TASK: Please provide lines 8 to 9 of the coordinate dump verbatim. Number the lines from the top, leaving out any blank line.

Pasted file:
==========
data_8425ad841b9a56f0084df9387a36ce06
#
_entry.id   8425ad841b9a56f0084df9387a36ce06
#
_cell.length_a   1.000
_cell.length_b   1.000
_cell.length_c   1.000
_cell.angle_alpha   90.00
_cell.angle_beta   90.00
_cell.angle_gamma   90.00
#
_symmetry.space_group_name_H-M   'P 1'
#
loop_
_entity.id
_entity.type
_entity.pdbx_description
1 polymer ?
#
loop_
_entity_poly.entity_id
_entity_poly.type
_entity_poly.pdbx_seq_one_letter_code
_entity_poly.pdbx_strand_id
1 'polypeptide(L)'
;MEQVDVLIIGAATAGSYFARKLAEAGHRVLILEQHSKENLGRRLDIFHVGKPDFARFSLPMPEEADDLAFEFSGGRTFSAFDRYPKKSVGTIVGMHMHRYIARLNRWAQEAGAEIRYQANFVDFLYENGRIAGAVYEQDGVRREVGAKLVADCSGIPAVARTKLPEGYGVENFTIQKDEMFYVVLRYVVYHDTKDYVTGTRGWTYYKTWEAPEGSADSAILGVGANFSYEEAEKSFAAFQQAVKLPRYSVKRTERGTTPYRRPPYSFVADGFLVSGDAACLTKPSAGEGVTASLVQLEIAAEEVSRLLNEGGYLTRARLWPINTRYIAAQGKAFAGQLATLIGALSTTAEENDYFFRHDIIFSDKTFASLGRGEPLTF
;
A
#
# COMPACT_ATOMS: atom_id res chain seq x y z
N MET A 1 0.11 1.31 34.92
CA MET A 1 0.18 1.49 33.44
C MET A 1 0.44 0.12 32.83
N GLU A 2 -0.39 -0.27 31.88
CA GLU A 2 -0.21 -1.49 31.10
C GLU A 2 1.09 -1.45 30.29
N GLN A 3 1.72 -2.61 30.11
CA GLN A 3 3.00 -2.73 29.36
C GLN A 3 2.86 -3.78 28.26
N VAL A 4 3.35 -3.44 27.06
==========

_cell.angle_alpha   90.00
_cell.angle_beta   90.00